Logging script syntax

When starting up, s6-log reads its arguments one by one; this argument sequence, or directive sequence, forms a logging script which tells s6-log what to log, where, and how.

Every directive can be a selection directive, a control directive or an action directive. A valid logging script always contains at least one action directive; every action directive can be preceded by zero or more selection or control directives. s6-log will exit 100 if the script is invalid. If it can process the script but the last directive is not an action directive, s6-log will emit a warning.

Selection directives

These directives tell s6-log whether to select or deselect lines it reads from stdin; actions will only happen on selected lines. By default, every line is selected.

Control directives

These directives tune s6-log's behaviour for the next actions.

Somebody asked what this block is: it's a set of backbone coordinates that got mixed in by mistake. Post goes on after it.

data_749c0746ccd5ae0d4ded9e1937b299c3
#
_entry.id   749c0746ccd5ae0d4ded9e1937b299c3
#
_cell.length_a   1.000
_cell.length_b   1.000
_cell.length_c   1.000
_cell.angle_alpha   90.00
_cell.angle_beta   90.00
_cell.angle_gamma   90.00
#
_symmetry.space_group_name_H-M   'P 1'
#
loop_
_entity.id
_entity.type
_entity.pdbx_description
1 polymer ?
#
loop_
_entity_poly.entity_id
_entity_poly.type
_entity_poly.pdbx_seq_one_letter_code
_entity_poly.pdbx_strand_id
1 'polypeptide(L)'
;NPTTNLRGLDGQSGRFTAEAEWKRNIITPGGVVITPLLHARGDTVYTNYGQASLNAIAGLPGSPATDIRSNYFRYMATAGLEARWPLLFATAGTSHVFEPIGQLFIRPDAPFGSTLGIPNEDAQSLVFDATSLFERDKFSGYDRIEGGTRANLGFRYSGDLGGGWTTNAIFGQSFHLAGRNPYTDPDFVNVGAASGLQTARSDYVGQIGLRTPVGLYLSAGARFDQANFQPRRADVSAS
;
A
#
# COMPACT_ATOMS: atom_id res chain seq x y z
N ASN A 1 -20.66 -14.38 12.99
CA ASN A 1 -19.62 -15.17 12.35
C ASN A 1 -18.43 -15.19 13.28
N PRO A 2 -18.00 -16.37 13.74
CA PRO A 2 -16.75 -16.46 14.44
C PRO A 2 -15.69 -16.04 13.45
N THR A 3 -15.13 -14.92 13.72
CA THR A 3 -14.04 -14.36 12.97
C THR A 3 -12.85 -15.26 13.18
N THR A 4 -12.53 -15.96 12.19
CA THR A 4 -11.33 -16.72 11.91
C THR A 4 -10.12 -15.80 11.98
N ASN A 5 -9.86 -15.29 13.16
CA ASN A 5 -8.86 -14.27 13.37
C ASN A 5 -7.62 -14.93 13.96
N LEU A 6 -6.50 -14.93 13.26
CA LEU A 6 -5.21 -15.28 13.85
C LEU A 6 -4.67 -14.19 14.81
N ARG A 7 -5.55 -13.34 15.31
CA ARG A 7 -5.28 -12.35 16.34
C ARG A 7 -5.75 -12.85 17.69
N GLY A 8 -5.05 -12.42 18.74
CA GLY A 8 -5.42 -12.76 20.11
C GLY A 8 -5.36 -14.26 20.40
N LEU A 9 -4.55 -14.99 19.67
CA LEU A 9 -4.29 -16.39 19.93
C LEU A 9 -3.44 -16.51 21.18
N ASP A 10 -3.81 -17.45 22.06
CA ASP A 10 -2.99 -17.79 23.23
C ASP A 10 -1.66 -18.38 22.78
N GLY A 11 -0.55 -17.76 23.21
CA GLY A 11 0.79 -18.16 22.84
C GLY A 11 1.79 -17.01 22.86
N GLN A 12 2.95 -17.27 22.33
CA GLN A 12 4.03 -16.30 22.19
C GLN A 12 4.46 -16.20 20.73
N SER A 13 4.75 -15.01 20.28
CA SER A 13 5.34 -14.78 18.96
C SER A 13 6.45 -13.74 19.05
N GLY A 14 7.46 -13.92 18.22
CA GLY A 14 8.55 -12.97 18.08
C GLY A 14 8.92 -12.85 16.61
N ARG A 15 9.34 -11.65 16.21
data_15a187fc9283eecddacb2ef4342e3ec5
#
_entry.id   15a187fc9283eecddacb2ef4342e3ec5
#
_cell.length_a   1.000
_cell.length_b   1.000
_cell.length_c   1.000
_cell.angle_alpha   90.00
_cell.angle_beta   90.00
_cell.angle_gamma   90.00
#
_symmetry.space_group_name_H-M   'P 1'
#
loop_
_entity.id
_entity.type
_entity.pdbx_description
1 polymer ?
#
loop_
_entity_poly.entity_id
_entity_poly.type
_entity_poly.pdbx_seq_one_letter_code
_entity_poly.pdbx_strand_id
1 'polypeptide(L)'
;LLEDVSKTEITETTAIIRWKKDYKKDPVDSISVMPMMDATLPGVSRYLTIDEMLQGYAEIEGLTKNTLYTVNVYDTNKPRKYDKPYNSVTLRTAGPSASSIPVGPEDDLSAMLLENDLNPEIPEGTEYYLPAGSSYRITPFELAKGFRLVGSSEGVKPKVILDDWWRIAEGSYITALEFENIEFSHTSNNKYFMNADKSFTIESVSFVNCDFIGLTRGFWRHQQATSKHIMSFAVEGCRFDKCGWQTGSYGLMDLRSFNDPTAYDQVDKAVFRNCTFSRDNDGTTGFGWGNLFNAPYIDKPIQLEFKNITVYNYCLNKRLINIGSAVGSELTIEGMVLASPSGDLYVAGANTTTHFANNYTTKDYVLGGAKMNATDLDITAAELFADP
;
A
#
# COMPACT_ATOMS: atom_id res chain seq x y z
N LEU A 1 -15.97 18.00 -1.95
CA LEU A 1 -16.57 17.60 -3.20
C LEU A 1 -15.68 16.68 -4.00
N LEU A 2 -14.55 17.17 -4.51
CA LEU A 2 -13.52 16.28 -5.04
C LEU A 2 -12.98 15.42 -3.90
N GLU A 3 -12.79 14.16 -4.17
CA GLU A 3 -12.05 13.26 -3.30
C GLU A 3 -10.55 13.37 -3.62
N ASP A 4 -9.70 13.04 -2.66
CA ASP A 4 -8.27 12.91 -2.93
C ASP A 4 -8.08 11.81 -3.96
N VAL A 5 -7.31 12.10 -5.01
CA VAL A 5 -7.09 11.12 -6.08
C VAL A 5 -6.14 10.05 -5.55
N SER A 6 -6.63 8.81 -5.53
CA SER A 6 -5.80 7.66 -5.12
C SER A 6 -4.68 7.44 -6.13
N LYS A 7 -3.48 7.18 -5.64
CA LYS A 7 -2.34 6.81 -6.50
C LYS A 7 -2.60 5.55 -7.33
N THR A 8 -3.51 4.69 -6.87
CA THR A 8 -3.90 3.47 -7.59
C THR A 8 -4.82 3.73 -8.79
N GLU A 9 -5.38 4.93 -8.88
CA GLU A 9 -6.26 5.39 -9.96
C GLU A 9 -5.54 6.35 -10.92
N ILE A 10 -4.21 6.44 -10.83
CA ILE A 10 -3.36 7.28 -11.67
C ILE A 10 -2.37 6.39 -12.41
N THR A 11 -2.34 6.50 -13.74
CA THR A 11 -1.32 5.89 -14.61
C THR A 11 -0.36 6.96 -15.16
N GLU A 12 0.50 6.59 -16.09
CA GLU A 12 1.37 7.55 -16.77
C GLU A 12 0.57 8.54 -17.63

Note that unlike the other control directives, the t and T directives are not sticky: their effect will disappear after the next action directive, and they need to be reapplied if necessary. If both a t and a T directives are given before an action directive, the TAI64N timestamp will always appear before the ISO 8601 timestamp.

Action directives

These directives determine what s6-log actually does with the selected lines.



     s6-log -b n20 s1000000 t /var/log/services/stuff

Logs all of stdin, prepending every line with a TAI64N timestamp, into the /var/log/services/stuff logdir, with a maximum archive of 20 log files of 1 MB each; makes sure every line has been written before reading the next one.

     s6-log n30 E500 - +fatal: 2 - +^STAT =/var/log/foobard/status f s10000000 S15000000 T !"gzip -nq9" /var/log/foobard

Why use execlineb to interpret the "processor" string?

Because it is exactly what execlineb is for.

Why have another logging mechanism?

Because the syslog mechanism and all its implementations (save one) suck. I'm not being judgmental; I'm just stating the obvious.

The syslog design is flawed from the start